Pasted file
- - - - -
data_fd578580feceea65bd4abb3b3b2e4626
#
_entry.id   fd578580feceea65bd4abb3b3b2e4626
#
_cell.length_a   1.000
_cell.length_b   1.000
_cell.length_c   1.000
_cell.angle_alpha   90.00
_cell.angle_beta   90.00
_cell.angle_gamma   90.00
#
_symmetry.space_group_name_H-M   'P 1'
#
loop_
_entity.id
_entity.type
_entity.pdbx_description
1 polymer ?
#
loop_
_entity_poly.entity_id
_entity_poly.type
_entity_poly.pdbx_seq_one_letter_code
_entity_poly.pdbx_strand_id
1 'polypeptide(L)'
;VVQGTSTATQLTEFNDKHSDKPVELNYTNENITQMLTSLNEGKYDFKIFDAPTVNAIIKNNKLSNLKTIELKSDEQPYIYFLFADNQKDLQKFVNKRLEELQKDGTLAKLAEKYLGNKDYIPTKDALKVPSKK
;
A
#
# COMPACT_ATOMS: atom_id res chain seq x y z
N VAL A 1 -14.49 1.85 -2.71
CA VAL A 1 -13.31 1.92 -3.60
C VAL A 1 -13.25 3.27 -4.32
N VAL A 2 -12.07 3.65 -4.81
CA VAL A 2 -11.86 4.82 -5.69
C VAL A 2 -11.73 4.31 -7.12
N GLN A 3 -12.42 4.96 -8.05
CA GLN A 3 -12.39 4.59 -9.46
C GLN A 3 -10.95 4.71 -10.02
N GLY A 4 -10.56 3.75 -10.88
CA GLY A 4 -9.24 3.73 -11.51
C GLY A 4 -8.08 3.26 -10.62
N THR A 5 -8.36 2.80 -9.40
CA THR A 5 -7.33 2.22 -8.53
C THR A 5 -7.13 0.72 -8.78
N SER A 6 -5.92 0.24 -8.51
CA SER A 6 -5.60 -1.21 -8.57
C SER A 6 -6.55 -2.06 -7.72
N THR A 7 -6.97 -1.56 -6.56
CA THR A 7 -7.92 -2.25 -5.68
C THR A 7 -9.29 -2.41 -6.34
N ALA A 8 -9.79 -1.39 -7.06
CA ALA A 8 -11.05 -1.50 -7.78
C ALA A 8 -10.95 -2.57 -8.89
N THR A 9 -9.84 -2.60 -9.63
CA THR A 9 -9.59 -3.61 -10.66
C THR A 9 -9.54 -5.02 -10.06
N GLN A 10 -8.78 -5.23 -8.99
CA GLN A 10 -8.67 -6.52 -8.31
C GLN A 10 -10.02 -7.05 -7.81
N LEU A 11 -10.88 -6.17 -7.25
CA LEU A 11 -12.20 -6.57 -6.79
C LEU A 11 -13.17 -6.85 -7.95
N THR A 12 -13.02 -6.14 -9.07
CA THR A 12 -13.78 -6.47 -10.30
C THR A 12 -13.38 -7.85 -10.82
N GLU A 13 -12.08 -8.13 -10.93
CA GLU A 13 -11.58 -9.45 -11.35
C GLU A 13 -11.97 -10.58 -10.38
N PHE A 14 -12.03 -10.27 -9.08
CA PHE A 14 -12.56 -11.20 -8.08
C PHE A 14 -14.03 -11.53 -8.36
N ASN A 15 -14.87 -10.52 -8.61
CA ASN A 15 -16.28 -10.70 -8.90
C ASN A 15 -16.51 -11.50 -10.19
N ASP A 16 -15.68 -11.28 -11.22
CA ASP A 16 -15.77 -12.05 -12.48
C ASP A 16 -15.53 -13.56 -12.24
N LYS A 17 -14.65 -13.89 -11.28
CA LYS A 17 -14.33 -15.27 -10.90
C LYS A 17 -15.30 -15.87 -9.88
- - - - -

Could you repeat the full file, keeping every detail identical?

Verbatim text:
data_fd578580feceea65bd4abb3b3b2e4626
#
_entry.id   fd578580feceea65bd4abb3b3b2e4626
#
_cell.length_a   1.000
_cell.length_b   1.000
_cell.length_c   1.000
_cell.angle_alpha   90.00
_cell.angle_beta   90.00
_cell.angle_gamma   90.00
#
_symmetry.space_group_name_H-M   'P 1'
#
loop_
_entity.id
_entity.type
_entity.pdbx_description
1 polymer ?
#
loop_
_entity_poly.entity_id
_entity_poly.type
_entity_poly.pdbx_seq_one_letter_code
_entity_poly.pdbx_strand_id
1 'polypeptide(L)'
;VVQGTSTATQLTEFNDKHSDKPVELNYTNENITQMLTSLNEGKYDFKIFDAPTVNAIIKNNKLSNLKTIELKSDEQPYIYFLFADNQKDLQKFVNKRLEELQKDGTLAKLAEKYLGNKDYIPTKDALKVPSKK
;
A
#
# COMPACT_ATOMS: atom_id res chain seq x y z
N VAL A 1 -14.49 1.85 -2.71
CA VAL A 1 -13.31 1.92 -3.60
C VAL A 1 -13.25 3.27 -4.32
N VAL A 2 -12.07 3.65 -4.81
CA VAL A 2 -11.86 4.82 -5.69
C VAL A 2 -11.73 4.31 -7.12
N GLN A 3 -12.42 4.96 -8.05
CA GLN A 3 -12.39 4.59 -9.46
C GLN A 3 -10.95 4.71 -10.02
N GLY A 4 -10.56 3.75 -10.88
CA GLY A 4 -9.24 3.73 -11.51
C GLY A 4 -8.08 3.26 -10.62
N THR A 5 -8.36 2.80 -9.40
CA THR A 5 -7.33 2.22 -8.53
C THR A 5 -7.13 0.72 -8.78
N SER A 6 -5.92 0.24 -8.51
CA SER A 6 -5.60 -1.21 -8.57
C SER A 6 -6.55 -2.06 -7.72
N THR A 7 -6.97 -1.56 -6.56
CA THR A 7 -7.92 -2.25 -5.68
C THR A 7 -9.29 -2.41 -6.34
N ALA A 8 -9.79 -1.39 -7.06
CA ALA A 8 -11.05 -1.50 -7.78
C ALA A 8 -10.95 -2.57 -8.89
N THR A 9 -9.84 -2.60 -9.63
CA THR A 9 -9.59 -3.61 -10.66
C THR A 9 -9.54 -5.02 -10.06
N GLN A 10 -8.78 -5.23 -8.99
CA GLN A 10 -8.67 -6.52 -8.31
C GLN A 10 -10.02 -7.05 -7.81
N LEU A 11 -10.88 -6.17 -7.25
CA LEU A 11 -12.20 -6.57 -6.79
C LEU A 11 -13.17 -6.85 -7.95
N THR A 12 -13.02 -6.14 -9.07
CA THR A 12 -13.78 -6.47 -10.30
C THR A 12 -13.38 -7.85 -10.82
N GLU A 13 -12.08 -8.13 -10.93
CA GLU A 13 -11.58 -9.45 -11.35
C GLU A 13 -11.97 -10.58 -10.38
N PHE A 14 -12.03 -10.27 -9.08
CA PHE A 14 -12.56 -11.20 -8.08
C PHE A 14 -14.03 -11.53 -8.36
N ASN A 15 -14.87 -10.52 -8.61
CA ASN A 15 -16.28 -10.70 -8.90
C ASN A 15 -16.51 -11.50 -10.19
N ASP A 16 -15.68 -11.28 -11.22
CA ASP A 16 -15.77 -12.05 -12.48
C ASP A 16 -15.53 -13.56 -12.24
N LYS A 17 -14.65 -13.89 -11.28
CA LYS A 17 -14.33 -15.27 -10.90
C LYS A 17 -15.30 -15.87 -9.88